There are clear indications that Iraq is determined to have the bomb. The only question is one of time.
The conventional wisdom in Washington and Jerusalem has been that the time was not ripe to deal with the danger posed by weapons of mass destruction in the Middle East. Given Saddam Hussein's bellicosity and the stalled Israeli-Palestinian dialogue, the promotion of diplomatic initiatives related to the nuclear issue seems a luxury.
This is a shortsighted attitude. The embryonic balance of terror that already exists -- based on Israel's nuclear and chemical weapons capabilities and Arab, particularly Iraqi, chemical weapons -- is very fragile. It would be further strained by any attempt by an Arab state to move from a "poor man's bomb" to the real thing. No Israeli government would view such an attempt with equanimity.
The United States has two fundamental security concerns in the Middle East: ensuring the flow of oil and preventing the use of nuclear weapons. The invasion of Kuwait has obviously shifted attention to the former. But for the long term, the matter of nuclear weapons is even more worrisome.
Egyptian President Hosni Mubarak proposed recently that the Middle East as a region be made free of all weapons of mass destruction. It was a laudable response to the dangers, but ran squarely into Israel's unwillingness to give up its nuclear capability under current conditions and the Arab insistence on having a chemical deterrent as long as Israel retains a nuclear monopoly.
What, then, is to be done about these risks? The answer would seem to lie in taking small but significant steps -- a series of confidence-building measures whose eventual goal is a Middle East free of weapons of mass destruction.
While the Bush administration and Congress have expressed concern about the proliferation of unconventional weapons and advanced delivery systems, their efforts have focused on a chemical weapons ban and on minimizing the spread of ballistic missiles. These are worthy goals, but the heart of the matter is Israel's unacknowledged nuclear capability.
During two recent trips to the Middle East, we had the opportunity to discuss the danger of nuclear weapons with informed individuals inside and outside the Israeli and Egyptian governments. Although there was a range of opinion as to the immediacy of the nuclear risk, there was also widespread agreement on the need for serious consideration of interim confidence-building measures in the nuclear area.
On the Israeli side, we suggest that a process include an understanding that Israel's nuclear capability remain in the basement, for potential use only as a last resort in situations of supreme national emergency. There are strong indications that this concept of the role of its nuclear capability has been accepted by all of Israel's senior decision-makers, past and present. However, given the complete lack of serious discourse in Israel about its nuclear capabilities and doctrine, and the Arab fear that the role of this capability, particularly under a Likud government, is no longer just "last resort deterrence" but rather the ultimate guarantee of the invulnerability of a "Greater Israel," such an understanding may be both ambiguous and fragile and needs to be clarified and reinforced.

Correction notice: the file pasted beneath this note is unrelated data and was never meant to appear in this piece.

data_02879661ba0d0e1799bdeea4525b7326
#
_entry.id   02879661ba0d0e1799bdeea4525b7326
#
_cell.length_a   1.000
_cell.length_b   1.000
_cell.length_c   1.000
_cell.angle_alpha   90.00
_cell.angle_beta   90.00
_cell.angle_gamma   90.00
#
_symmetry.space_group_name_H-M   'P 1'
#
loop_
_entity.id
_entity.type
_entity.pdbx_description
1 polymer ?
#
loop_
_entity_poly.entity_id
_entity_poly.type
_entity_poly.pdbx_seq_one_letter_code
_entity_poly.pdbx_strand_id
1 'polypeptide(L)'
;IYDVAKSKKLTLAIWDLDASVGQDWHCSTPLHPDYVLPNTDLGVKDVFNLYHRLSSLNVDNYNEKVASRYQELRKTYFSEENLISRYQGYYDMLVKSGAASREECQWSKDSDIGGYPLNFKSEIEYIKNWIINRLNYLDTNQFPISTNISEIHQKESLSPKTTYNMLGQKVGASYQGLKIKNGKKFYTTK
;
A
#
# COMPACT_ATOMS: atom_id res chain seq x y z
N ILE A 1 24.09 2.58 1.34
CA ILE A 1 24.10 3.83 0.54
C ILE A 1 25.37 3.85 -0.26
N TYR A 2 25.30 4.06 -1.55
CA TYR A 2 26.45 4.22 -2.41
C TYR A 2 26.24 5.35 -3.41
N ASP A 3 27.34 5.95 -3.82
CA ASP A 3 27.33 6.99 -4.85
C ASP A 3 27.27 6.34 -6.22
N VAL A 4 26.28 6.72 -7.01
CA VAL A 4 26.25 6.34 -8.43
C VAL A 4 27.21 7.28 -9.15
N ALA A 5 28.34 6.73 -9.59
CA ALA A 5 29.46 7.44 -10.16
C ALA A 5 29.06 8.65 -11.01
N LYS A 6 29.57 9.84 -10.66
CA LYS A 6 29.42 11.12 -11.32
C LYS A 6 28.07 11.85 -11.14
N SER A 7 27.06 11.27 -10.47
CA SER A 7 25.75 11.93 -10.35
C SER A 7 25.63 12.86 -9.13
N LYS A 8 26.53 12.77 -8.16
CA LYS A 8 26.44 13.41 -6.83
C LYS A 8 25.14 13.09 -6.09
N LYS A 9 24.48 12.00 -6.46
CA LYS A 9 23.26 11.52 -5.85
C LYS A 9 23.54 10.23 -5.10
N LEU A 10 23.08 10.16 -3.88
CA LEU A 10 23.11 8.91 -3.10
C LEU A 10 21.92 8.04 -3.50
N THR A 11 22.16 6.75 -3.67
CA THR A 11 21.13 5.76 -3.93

Similar remarks apply to three other elements of our proposed nuclear bargain: no testing of nuclear weapons, no deployment and no transfer of relevant technology to other countries. The important new element would be a ban on further production of nuclear weapons materials; this would involve an unpublicized but verifiable shutdown of elements of the Dimona nuclear complex in Israel.
For their part, the Arab states and Iran would refrain from actions that would raise legitimate doubts about the sincerity of their commitment under the Non-Proliferation Treaty not to acquire nuclear weapons. At the moment, of course, the major concern in this regard is Iraq. That country must realize the enormous risks of attempting to go nuclear. Attempts to minimize nuclear risks should focus initially on Israel and Iraq. However, Egypt, given its commitment to the peace process and the Non-Proliferation Treaty, as well as its traditional leadership role in the Arab world, should also be a key player in this process.
Obviously, progress toward a political settlement of the Israeli-Palestinian problem would create an atmosphere more conducive to fruitful negotiations on limitations on both unconventional and conventional arms control in the Middle East. But this is a two-way street: serious discussion of nuclear risks and the pursuit of concomitant confidence-building measures would serve to reinforce the reality that rationality lies in making compromises for peace. Especially given the Soviet Union's preoccupation with its internal problems, the key actor in facilitating such a process -- both with regard to being an honest broker and also in providing access to verification data acquired by its national technical means -- can only be the United States.
What we are advocating is the beginning of a confidence-building process whose ultimate aim is the establishment of a true nuclear-free zone in the Middle East. Based on recent conversations in the area, we believe that most Arab states and Israel recognize that the old rhetoric with regard to nuclear weapons is inadequate to deal with the present dangers, and they are willing to explore interim nuclear confidence-building initiatives. The political costs involved in such a delicate undertaking may be high, but so are the risks of standing still.
Avner Cohen, who is on the faculty at Tel Aviv University, is currently a visiting scholar at MIT, where Marvin Miller is a senior research scientist.